Privacy advocate should focus on education and making sure it's explained what is shared with who. If it's clear what you're sharing by signing up to a service and everyone understand what that means we would all be better off.
If I was hosting a site in Germany, I'd probably tend to switch hosting before I removed the "Like" button from my website.
I hope so. Subjecting users to tracking by Google without their consent (you have no way to know that website X is tracking before it does) seems very abusive to me. Nothing prevents webmasters from installing tracking software on their own servers.
However, I've never heard of someone paying this fine.
I am german myself and fully agree with the privacy enforcing people in Germany and EU. Everytime you visit a website where someone added a Like button a whole set of tracking data will be submitted to US servers without a chance for me to forbid this. (Never saw a message "Is it ok for you that I load the Facebook Like button where your data will be transmitted to Facebook?") And after Facebook has a nearly complete profile over my web activities (every 2nd page already has a Like button) practically the US government also has all those data (edit: for fairness: everyone who pays for the data too)
Edit: Man, I sure have offended a lot of people. I really didn't mean to make it seem like you're insignificant, or that the decisions you make are ridiculous and not well thought out when it comes to the Web. I think you guys are doing a great job!
Keep up all this good work and maybe one day we'll relinquish our control of the root name servers over to you.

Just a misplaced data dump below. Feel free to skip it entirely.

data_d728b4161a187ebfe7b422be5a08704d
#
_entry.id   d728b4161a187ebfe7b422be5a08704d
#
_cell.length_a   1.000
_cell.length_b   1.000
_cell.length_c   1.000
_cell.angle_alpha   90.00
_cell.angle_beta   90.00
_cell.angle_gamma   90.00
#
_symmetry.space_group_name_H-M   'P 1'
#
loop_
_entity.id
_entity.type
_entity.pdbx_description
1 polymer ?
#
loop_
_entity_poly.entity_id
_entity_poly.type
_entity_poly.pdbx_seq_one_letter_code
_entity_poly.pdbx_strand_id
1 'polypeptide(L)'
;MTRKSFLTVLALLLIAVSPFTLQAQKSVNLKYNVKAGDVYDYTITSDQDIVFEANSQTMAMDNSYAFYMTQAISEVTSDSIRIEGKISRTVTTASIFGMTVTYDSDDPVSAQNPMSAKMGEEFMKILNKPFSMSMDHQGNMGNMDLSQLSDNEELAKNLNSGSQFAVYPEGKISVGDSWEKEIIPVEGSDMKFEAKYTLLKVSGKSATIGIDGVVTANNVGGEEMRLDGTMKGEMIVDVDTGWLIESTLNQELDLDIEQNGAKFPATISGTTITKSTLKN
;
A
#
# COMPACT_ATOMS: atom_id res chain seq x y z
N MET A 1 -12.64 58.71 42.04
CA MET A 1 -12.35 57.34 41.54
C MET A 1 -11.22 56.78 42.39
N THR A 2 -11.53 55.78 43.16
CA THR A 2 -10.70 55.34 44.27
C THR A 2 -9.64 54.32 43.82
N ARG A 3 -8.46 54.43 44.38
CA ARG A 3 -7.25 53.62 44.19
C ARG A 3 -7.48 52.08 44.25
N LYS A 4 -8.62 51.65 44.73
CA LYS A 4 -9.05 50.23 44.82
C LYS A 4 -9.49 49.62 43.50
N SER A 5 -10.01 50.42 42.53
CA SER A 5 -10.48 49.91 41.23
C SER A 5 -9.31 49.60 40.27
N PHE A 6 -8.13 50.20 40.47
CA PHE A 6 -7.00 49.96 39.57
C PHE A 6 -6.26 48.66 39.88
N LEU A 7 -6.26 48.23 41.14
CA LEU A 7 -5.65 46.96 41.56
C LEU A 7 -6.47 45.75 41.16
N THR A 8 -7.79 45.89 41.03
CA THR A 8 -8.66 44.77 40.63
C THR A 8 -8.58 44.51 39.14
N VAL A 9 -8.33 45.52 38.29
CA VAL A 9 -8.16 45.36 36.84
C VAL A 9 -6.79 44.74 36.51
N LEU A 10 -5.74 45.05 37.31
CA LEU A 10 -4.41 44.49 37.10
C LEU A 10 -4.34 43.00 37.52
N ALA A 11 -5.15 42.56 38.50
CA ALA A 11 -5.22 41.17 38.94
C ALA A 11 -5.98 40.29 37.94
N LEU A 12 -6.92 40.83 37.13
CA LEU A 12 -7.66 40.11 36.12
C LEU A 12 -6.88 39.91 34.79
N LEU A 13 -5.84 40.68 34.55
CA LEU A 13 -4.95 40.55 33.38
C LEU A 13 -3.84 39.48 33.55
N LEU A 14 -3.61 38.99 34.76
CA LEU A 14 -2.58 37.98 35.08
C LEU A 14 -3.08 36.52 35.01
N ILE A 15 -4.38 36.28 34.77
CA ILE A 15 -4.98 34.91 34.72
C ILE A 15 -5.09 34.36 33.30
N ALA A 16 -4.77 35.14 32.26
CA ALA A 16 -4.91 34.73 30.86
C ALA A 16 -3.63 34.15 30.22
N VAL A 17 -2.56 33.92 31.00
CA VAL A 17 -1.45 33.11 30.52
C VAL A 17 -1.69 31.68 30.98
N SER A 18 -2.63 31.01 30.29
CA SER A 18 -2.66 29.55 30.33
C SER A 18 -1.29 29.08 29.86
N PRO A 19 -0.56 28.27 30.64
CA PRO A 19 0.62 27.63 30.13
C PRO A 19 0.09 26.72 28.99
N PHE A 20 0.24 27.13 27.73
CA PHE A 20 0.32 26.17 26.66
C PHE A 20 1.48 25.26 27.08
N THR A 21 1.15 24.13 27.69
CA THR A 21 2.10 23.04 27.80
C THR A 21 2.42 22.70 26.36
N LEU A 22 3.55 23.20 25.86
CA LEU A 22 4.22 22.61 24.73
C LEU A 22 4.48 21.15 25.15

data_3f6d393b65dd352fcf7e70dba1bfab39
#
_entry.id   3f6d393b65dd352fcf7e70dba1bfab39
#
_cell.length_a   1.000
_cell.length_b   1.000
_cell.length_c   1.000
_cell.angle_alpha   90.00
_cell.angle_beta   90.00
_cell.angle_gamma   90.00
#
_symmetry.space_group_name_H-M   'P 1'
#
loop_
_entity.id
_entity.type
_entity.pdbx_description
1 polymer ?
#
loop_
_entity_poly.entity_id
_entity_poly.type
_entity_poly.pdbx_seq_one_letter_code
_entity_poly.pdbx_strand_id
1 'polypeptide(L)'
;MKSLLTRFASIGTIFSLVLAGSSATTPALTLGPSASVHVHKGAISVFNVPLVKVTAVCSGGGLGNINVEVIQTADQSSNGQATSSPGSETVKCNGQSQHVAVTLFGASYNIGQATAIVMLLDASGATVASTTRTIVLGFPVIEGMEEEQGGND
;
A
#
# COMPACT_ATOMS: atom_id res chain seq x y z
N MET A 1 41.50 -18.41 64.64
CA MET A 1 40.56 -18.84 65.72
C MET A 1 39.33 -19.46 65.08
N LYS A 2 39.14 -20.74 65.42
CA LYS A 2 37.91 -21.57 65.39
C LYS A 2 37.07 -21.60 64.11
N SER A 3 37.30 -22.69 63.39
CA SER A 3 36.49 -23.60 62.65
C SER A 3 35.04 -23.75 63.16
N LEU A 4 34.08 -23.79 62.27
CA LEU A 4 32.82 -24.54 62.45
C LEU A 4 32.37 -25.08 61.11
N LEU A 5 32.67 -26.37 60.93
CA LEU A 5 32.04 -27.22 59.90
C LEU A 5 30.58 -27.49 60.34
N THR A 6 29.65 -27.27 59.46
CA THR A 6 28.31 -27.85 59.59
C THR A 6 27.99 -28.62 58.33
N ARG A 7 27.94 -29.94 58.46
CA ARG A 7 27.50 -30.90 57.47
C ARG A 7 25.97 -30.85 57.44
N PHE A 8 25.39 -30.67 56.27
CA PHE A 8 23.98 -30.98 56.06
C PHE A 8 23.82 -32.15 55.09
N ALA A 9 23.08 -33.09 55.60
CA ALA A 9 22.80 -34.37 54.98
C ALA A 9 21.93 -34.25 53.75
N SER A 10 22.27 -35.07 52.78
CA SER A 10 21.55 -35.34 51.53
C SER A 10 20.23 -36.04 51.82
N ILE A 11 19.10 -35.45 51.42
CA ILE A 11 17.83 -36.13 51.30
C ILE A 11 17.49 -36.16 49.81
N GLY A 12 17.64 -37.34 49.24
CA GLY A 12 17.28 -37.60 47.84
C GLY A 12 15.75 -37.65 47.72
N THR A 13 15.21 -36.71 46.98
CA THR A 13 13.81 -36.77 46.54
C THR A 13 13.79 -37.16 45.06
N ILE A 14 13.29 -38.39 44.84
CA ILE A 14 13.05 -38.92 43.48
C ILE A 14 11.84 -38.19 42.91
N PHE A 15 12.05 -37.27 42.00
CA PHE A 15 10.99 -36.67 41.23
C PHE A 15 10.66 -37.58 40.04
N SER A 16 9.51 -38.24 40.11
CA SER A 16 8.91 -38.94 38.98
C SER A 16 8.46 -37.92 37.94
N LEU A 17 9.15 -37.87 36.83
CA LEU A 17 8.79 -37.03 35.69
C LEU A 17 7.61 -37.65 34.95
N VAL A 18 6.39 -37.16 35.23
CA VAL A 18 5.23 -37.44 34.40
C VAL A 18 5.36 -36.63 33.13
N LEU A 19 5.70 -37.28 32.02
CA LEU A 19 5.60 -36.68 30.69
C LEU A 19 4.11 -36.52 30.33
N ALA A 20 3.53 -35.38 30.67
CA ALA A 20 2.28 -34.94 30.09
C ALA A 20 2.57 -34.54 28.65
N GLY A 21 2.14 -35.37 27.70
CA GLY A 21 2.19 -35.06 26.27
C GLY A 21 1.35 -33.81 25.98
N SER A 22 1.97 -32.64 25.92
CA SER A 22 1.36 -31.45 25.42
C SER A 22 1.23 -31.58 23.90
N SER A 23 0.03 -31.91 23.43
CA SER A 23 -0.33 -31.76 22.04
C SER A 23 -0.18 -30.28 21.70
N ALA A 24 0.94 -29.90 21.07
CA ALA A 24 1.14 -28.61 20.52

Whats cute is Americans who think regulating business is something we should never do and privacy laws are bullshit. Sorry, but it looks like the rest of the world isn't so lassiz-faire.
The same argument they are using against these buttons applies to off-site hyperlinks in general. Are those going to be banned in the name of privacy?
So yes, there are major legitimate privacy concerns about this. I'd hope you weren't aware of this, otherwise this would be an incredibly disingenuous argument to make.
It is capable of tracking both logged-in Facebook users and even users that don't have a Facebook account. It sets a cookie without you clicking it.
Scenario: The web user does not have a Facebook account
after visiting a web site on which Facebook Connect has
been implemented, the request for the Like button
includes a cookie. This cookie has an expiration date two
years from the moment it was issued. However, by browsing
across web sites, additional cookies can be placed on the
user's computer and these can be added later on in new